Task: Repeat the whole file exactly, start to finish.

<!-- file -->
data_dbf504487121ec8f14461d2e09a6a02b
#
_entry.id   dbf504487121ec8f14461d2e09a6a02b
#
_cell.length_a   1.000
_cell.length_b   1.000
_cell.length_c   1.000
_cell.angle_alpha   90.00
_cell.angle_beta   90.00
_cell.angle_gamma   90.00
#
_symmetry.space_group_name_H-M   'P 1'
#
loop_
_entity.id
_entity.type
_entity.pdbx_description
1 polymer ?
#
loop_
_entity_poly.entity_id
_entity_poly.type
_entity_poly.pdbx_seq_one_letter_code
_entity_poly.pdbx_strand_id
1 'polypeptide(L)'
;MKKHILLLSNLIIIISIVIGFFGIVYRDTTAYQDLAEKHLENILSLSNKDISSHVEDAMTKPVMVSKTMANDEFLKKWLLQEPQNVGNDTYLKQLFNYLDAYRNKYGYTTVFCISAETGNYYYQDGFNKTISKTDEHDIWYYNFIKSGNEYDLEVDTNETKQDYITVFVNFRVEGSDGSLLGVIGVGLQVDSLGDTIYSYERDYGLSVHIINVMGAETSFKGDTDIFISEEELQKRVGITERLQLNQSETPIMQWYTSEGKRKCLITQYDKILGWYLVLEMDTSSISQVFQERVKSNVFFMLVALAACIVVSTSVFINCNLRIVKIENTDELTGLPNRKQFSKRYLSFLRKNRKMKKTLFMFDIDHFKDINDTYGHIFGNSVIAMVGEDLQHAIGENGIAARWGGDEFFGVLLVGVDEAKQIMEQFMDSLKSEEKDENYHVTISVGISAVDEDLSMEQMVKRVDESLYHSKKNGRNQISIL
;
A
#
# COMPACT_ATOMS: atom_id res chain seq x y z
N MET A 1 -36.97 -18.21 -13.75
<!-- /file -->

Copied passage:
data_dbf504487121ec8f14461d2e09a6a02b
#
_entry.id   dbf504487121ec8f14461d2e09a6a02b
#
_cell.length_a   1.000
_cell.length_b   1.000
_cell.length_c   1.000
_cell.angle_alpha   90.00
_cell.angle_beta   90.00
_cell.angle_gamma   90.00
#
_symmetry.space_group_name_H-M   'P 1'
#
loop_
_entity.id
_entity.type
_entity.pdbx_description
1 polymer ?
#
loop_
_entity_poly.entity_id
_entity_poly.type
_entity_poly.pdbx_seq_one_letter_code
_entity_poly.pdbx_strand_id
1 'polypeptide(L)'
;MKKHILLLSNLIIIISIVIGFFGIVYRDTTAYQDLAEKHLENILSLSNKDISSHVEDAMTKPVMVSKTMANDEFLKKWLLQEPQNVGNDTYLKQLFNYLDAYRNKYGYTTVFCISAETGNYYYQDGFNKTISKTDEHDIWYYNFIKSGNEYDLEVDTNETKQDYITVFVNFRVEGSDGSLLGVIGVGLQVDSLGDTIYSYERDYGLSVHIINVMGAETSFKGDTDIFISEEELQKRVGITERLQLNQSETPIMQWYTSEGKRKCLITQYDKILGWYLVLEMDTSSISQVFQERVKSNVFFMLVALAACIVVSTSVFINCNLRIVKIENTDELTGLPNRKQFSKRYLSFLRKNRKMKKTLFMFDIDHFKDINDTYGHIFGNSVIAMVGEDLQHAIGENGIAARWGGDEFFGVLLVGVDEAKQIMEQFMDSLKSEEKDENYHVTISVGISAVDEDLSMEQMVKRVDESLYHSKKNGRNQISIL
;
A
#
# COMPACT_ATOMS: atom_id res chain seq x y z
N MET A 1 -36.97 -18.21 -13.75